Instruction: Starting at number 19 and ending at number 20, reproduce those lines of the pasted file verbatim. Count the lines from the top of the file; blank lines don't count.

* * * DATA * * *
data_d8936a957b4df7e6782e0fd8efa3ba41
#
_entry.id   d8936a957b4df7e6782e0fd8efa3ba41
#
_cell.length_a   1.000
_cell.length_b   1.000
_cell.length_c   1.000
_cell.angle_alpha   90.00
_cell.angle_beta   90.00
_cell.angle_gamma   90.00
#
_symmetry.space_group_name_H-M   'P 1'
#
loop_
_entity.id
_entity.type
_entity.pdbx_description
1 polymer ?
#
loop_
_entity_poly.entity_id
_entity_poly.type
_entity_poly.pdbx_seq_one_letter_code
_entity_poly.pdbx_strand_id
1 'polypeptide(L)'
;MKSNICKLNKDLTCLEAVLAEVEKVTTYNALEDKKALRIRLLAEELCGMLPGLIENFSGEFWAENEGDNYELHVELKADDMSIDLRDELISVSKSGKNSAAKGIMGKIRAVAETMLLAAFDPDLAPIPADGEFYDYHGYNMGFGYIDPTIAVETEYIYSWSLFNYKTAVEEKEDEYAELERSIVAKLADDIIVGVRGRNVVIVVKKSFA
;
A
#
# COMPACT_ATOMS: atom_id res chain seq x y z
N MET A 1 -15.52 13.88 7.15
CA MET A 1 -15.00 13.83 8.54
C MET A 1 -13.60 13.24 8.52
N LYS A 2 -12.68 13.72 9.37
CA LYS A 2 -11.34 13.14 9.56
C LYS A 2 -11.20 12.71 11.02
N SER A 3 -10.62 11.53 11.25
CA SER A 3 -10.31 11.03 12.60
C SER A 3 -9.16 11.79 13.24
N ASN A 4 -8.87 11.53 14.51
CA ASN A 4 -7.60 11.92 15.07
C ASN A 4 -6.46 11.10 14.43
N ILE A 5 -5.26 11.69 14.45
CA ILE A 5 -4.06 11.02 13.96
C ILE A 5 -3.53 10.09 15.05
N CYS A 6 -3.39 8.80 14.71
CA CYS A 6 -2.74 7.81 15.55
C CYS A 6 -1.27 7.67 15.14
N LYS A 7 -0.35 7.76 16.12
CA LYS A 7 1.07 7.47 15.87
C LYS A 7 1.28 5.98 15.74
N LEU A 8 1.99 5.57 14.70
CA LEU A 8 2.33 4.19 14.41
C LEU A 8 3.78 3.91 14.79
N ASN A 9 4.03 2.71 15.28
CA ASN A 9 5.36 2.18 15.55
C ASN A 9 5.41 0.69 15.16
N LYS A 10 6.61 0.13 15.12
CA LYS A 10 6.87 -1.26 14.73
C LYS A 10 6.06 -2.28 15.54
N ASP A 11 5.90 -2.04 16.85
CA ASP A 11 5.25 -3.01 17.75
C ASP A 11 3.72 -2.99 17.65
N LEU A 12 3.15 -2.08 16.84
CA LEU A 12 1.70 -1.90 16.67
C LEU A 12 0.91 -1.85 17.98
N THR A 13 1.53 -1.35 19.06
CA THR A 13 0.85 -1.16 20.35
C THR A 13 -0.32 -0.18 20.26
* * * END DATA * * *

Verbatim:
#
loop_